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Occupational Therapy

Occupational therapy (OT) is the use of evaluation and intervention to develop and maintain the meaningful day to day activities or occupations of individuals or groups. It is an allied health profession executed by occupational therapists (OTs) and occupational therapy assistants. OTs are often involved with people with disabilities, mental health issues, injuries or impairments.

The early years of your child’s life are extremely important as in these years the social, cognitive, and physical development and growth of your child takes place. The initial three years are very critical as a child’s brain evolves during this phase.

Occupational therapists enable people of all ages to live life comfortably by helping them promote health, and live better with illness, injury or disability. OT interventions include helping children with disabilities to participate in school and social activities, helping people recovering from illness/ injury to regain skills, and providing support to older adults experiencing physical and cognitive changes.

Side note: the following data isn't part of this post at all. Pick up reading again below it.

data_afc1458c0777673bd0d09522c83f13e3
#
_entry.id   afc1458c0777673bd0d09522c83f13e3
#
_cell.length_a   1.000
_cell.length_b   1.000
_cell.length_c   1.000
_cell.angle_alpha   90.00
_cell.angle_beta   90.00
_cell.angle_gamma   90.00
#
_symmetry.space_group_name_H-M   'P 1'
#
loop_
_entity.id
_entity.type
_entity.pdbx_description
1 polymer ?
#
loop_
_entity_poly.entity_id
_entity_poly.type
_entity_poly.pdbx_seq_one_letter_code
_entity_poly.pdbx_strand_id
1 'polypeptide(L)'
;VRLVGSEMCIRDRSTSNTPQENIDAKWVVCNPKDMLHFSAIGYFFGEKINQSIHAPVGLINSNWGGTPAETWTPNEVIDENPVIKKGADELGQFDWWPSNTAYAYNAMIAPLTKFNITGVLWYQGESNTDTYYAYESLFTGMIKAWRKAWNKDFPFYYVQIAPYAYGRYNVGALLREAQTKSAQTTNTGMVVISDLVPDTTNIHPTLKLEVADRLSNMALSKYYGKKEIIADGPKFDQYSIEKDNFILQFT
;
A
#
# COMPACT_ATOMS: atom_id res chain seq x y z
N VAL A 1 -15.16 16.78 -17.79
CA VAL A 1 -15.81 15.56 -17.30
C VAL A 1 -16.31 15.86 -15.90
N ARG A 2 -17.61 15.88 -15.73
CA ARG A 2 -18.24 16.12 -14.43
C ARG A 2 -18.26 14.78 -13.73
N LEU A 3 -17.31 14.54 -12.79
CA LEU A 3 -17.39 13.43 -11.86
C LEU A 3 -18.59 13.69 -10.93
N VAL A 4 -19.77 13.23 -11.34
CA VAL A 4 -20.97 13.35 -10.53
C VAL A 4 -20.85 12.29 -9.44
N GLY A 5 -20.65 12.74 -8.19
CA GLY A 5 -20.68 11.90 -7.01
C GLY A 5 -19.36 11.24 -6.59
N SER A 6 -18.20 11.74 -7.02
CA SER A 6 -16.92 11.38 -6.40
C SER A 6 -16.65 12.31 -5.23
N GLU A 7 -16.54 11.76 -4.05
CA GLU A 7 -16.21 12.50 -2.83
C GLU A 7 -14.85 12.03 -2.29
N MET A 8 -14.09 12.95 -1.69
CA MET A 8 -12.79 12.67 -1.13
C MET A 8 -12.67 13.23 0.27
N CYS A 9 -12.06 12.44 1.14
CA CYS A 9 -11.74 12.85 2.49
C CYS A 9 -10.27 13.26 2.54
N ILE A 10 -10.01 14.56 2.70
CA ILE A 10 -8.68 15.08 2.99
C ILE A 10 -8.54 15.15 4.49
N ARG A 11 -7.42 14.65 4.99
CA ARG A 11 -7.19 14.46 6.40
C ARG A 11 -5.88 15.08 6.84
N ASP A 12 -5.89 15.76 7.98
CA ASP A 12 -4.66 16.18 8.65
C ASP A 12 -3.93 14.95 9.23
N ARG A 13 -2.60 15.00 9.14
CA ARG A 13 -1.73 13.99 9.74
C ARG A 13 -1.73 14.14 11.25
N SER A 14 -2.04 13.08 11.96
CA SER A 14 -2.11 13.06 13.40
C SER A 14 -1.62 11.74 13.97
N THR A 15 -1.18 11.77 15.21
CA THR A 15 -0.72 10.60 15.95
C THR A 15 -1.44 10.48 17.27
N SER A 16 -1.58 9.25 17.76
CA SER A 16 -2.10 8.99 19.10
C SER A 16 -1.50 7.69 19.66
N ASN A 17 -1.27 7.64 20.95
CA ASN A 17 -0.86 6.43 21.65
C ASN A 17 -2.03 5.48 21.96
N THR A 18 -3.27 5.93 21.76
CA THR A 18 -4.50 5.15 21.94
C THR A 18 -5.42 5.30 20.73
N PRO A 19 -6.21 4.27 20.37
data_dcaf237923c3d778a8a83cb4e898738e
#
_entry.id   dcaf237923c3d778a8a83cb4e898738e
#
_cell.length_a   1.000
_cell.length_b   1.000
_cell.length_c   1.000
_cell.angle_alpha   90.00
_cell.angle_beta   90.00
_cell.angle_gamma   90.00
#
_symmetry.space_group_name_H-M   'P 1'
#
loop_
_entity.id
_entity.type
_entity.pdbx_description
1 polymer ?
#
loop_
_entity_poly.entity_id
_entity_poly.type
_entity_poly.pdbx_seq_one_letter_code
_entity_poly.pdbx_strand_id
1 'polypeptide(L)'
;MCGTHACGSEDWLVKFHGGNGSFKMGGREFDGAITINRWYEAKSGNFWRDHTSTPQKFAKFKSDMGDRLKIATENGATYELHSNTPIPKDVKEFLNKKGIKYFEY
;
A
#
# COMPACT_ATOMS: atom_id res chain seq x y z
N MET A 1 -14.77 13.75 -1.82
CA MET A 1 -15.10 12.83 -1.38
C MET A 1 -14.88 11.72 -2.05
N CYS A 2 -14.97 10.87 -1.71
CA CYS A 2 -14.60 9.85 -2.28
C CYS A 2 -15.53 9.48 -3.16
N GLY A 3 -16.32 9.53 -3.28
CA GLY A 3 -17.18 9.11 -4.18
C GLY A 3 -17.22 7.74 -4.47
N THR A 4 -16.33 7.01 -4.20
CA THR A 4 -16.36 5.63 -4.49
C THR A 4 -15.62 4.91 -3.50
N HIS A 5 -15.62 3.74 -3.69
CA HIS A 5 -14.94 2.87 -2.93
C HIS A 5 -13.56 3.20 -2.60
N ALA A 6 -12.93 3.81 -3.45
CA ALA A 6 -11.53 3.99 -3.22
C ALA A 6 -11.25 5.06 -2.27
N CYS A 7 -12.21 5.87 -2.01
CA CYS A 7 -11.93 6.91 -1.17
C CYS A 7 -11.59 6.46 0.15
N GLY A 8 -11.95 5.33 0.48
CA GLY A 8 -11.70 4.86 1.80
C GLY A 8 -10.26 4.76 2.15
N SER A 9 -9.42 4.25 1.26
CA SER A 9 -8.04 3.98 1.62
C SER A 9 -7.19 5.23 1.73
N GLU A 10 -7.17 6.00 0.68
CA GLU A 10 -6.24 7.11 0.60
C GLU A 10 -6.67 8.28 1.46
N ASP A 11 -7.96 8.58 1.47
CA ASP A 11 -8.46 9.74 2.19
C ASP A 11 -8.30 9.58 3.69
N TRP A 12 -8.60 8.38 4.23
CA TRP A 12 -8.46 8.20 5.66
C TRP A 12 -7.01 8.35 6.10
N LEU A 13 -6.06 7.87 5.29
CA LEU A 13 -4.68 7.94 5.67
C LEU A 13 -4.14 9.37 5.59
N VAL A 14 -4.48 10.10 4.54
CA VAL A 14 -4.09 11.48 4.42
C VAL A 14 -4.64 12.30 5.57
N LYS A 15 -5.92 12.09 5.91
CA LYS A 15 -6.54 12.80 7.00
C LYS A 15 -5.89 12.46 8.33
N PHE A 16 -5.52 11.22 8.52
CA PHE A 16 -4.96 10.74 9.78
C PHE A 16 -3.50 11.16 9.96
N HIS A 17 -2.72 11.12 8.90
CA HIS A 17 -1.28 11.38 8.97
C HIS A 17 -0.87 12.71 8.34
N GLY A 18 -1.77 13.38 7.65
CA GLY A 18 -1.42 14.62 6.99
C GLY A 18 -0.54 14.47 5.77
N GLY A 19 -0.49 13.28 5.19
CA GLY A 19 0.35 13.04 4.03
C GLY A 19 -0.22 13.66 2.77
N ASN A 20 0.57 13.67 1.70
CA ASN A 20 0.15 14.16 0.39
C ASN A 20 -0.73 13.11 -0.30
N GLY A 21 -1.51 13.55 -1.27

What can be accomplished through OT?

Occupational therapists work with children in the following areas:

  • Improving fine motor skills so they can grasp and release toys and develop good handwriting skills.
    Addressing hand-eye coordination to improve kids’ play and school skills (hitting a target, batting a ball, copying from a blackboard, etc.).
    Learning basic tasks (such as bathing, getting dressed, brushing their teeth, and feeding themselves).
    Maintaining positive behaviors in all environments (e.g., instead of hitting others or acting out, using positive ways to deal with anger, such as writing about feelings or participating in a physical activity.
    Evaluating the need for specialized equipment, such as wheelchairs, splints, bathing equipment, dressing devices, or communication aids.
    Improving attention and social skills to allow development of interpersonal relationships.